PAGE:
Shattering the glass closet

WORK & LIFE

Shattering the glass closet

Last month pop singer Ricky Martin came out of the closet, finally telling the world he was gay. And while many fans – gay and straight – reacted with bemused wonderment that it took him so long to come out, 38-year-old Martin’s statement at the time expressed what almost every gay man and woman must face at some time in their working lives.

“Many people told me: ‘Ricky, it’s not important’, ‘it’s not worth it’, ‘all the years you’ve worked and everything you’ve built will collapse’, ‘many people in the world are not ready to accept your truth, your reality, your nature’. Because all this advice came from people who I love dearly, I decided to move on with my life not sharing with the world my entire truth. Allowing myself to be seduced by fear and insecurity became a self-fulfilling prophecy of sabotage,” he said on his website.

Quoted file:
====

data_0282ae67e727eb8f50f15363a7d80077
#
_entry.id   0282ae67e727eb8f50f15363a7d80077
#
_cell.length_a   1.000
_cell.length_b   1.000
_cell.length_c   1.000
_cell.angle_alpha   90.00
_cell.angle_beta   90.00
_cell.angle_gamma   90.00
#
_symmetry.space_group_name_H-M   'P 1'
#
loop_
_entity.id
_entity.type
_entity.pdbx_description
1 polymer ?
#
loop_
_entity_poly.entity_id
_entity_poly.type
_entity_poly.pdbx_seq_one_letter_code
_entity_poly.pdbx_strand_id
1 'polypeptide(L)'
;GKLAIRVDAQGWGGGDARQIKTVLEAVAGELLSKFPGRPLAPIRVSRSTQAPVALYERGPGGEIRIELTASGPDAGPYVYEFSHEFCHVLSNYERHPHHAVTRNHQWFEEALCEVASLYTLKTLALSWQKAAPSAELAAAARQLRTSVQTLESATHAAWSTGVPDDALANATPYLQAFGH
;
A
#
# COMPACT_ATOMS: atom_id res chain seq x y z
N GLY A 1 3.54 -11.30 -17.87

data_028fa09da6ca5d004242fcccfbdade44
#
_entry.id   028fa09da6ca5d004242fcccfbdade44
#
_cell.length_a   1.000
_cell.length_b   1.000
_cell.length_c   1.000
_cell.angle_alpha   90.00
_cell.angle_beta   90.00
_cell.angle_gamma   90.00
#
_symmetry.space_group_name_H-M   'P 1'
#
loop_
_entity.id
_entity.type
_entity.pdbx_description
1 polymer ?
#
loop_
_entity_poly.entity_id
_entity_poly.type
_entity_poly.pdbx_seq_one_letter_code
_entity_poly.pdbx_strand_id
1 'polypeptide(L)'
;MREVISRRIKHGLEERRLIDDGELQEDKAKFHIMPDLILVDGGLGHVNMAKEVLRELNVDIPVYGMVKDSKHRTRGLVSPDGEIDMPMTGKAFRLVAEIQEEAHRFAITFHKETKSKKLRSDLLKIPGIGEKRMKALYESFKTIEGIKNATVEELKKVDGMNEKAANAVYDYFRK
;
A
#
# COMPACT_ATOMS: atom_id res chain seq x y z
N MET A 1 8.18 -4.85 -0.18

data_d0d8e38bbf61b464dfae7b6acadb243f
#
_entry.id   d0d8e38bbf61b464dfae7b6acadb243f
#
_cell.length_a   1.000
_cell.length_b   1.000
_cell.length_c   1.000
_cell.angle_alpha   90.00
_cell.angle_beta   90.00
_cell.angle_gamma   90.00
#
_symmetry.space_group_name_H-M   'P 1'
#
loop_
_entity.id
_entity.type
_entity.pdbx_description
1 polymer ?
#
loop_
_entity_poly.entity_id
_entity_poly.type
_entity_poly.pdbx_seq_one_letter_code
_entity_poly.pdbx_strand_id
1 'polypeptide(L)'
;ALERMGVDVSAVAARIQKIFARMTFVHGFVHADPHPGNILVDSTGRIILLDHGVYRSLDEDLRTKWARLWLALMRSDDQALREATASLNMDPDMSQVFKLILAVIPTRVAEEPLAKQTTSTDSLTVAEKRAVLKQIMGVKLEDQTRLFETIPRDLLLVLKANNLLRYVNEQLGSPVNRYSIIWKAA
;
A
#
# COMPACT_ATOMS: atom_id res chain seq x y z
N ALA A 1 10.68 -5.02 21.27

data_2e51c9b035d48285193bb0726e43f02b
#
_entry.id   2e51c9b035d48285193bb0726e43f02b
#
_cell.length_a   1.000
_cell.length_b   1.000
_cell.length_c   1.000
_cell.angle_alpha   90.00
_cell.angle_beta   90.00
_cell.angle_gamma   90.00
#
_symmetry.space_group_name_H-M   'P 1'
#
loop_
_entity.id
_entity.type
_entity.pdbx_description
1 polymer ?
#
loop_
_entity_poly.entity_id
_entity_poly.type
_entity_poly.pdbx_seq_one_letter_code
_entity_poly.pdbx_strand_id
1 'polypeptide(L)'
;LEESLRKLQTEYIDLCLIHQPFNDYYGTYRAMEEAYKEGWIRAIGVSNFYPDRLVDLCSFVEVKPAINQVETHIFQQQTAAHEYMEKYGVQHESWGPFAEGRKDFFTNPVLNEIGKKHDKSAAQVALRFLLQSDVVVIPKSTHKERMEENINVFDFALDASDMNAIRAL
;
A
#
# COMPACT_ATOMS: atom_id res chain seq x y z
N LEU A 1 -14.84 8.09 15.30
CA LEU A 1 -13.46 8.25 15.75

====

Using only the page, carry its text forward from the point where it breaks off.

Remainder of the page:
In other words, and this is something gay people constantly hear from even the most well-meaning friends: why rock the boat if you’ve got a good thing going? If you do come out at work, either by telling friends and colleagues, it could work against you, they say.

Last July, the Delhi High Court overturned Section 377 of the Indian Penal Code, decriminalising gay sex in India and removing any legal hurdles towards coming out. And for many gay people, coming out is simply one step in their own acceptance of themselves and their identities, a step towards living a free and open life, a life or pride rather than one of shame.

Inevitably, this leads to the workplace, particularly when it comes to occasions such as the office Diwali party or a colleague’s wedding.